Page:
The Bullroarer - Friday 19th June 2009

ABC - Climate report stresses urgent action

A new report says greenhouse gas emissions and other indicators are closing in on the upper limits forecast by the United Nation's Intergovernmental Panel on Climate Change two years ago. - Will fertiliser scarcity harm farm economy?

Wills won't fertilise his fields this year. At $392 a tonne for superphosphate, it's unaffordable. To put that in perspective, in April last year it was $261 a tonne. For Wills, it's uneconomic to fertilise until superphosphate drops below $300.

ABC - Coast residents warned to brace for climate change

Dr John Hunter from the Antarctic Climate and Ecosystems Cooperative Research Centre says it has designed a new web-based program that can predict the risk of flooding in Cairns and other regions based on sea level rises.

North Queensland Register - Mixed future for sugar ethanol

SUGARCANE has been recognised as the cheapest renewable crop from which to produce ethanol but waiting for technology to catch up in order to make it viable could be the hardest thing for growers.

National Business Review NZ - Kiwi climate change software in $1 million New York deal

The city of New York has chosen software from New Zealand’s CLIMSystems to help it manage the impact of climate change on its water supply, storm and waste water systems.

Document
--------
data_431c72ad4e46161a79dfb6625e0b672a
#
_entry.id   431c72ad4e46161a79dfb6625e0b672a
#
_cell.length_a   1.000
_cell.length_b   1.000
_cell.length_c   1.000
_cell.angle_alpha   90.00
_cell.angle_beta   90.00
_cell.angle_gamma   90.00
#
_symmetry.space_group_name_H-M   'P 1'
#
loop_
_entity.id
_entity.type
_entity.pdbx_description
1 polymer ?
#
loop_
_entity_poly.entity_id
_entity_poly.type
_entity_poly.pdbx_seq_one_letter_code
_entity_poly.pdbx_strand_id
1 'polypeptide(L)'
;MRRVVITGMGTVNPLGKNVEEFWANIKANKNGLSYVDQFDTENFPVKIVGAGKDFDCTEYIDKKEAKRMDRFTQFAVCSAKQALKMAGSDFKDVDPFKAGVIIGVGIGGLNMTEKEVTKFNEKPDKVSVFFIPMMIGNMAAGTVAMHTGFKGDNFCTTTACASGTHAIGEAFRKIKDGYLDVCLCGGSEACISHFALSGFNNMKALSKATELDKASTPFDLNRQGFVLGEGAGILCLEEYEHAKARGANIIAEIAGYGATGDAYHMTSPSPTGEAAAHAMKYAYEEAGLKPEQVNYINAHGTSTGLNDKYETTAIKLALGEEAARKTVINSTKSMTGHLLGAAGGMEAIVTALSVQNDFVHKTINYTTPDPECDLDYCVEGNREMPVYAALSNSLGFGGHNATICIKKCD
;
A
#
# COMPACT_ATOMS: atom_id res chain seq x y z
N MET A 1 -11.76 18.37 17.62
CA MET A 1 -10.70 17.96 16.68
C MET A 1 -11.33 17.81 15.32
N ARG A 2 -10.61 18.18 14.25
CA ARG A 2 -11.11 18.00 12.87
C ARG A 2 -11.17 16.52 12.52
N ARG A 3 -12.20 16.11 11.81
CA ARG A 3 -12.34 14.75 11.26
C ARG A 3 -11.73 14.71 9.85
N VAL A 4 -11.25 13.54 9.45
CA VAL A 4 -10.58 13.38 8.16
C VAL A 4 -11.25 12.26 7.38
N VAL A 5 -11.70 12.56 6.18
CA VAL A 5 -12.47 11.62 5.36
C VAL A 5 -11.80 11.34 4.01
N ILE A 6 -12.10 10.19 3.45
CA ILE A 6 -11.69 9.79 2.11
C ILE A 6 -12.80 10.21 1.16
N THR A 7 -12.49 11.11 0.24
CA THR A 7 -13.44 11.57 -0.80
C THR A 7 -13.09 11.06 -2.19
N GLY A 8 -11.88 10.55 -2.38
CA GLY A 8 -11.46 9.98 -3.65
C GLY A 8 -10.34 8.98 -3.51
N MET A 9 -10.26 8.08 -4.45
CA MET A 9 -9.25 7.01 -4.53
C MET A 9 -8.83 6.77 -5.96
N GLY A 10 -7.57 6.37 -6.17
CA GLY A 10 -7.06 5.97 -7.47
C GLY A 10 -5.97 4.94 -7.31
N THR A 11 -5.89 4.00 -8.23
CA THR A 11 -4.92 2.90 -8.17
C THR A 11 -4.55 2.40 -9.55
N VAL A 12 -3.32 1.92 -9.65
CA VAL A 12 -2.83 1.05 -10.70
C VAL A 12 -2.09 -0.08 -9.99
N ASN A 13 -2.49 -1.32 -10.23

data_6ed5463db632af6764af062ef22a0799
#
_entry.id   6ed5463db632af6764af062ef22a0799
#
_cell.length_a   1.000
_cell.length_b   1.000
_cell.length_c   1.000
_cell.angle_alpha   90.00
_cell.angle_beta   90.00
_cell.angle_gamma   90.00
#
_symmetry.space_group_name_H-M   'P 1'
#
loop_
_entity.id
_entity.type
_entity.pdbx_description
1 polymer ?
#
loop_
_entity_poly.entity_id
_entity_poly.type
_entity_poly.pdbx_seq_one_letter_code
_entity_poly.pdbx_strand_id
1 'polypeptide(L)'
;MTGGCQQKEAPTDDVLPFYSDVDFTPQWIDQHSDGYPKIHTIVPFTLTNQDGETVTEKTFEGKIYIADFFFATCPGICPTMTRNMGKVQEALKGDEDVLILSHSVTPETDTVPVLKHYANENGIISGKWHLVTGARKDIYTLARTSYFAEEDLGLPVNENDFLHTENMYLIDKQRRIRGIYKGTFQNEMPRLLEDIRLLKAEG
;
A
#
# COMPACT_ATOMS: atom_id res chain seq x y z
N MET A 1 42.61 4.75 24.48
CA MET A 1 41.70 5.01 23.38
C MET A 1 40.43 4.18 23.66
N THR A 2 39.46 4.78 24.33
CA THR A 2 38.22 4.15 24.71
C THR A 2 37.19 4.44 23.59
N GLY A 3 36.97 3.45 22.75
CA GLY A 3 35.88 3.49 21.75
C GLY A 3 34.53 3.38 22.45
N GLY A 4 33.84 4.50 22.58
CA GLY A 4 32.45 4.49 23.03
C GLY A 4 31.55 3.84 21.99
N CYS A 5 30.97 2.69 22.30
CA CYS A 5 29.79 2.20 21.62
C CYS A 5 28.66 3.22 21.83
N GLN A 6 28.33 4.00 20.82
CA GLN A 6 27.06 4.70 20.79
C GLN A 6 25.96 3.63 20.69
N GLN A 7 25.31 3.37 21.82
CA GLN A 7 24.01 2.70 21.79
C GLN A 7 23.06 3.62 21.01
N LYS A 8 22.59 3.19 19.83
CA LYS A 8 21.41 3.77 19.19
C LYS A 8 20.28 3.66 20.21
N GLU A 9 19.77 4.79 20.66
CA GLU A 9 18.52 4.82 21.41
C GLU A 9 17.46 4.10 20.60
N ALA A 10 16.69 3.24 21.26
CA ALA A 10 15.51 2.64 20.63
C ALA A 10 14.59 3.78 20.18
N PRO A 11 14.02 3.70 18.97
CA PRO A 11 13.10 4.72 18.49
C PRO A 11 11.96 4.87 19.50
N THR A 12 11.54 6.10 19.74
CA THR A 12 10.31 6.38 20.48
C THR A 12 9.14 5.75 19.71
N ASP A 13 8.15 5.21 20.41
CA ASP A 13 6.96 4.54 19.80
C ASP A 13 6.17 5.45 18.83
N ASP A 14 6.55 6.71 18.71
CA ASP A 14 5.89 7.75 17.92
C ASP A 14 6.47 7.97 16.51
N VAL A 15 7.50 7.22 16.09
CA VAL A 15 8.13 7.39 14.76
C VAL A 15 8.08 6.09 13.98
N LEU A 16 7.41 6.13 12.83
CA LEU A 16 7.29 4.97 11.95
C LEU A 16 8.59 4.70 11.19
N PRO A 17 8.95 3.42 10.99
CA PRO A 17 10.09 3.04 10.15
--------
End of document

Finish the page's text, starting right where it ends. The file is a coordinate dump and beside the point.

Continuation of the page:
Beyond Zero Emmissions - Graham Ford, CEO of Heliodynamics, maker of Combined Heat and Power for urban and industrial environments
Not strictly speaking an Australian link, but they have a company here and an idea that may have a place here.

Graham: Yes, well we’ve set out to target solutions on a range of scales from what might be called ‘facility scale’ which might be like a school, a hospital, a factory or a shopping mall, upwards. So, a typical smaller-scale installation would be where you need to provide some power and air-conditioning and maybe some heat in winter to a building, and so with our technology you can shade the car-park and use the sun which would usually beat down uselessly on the cars in the carpark, capture that, and convert some of that energy directly into electricity and then the rest of the energy would be collected as heat. Normally that heat is near the boiling point of water. And then we use that heat either to drive a kind of air-conditioning unit called an absorption chiller or it can provide heat for the central heating system in the winter.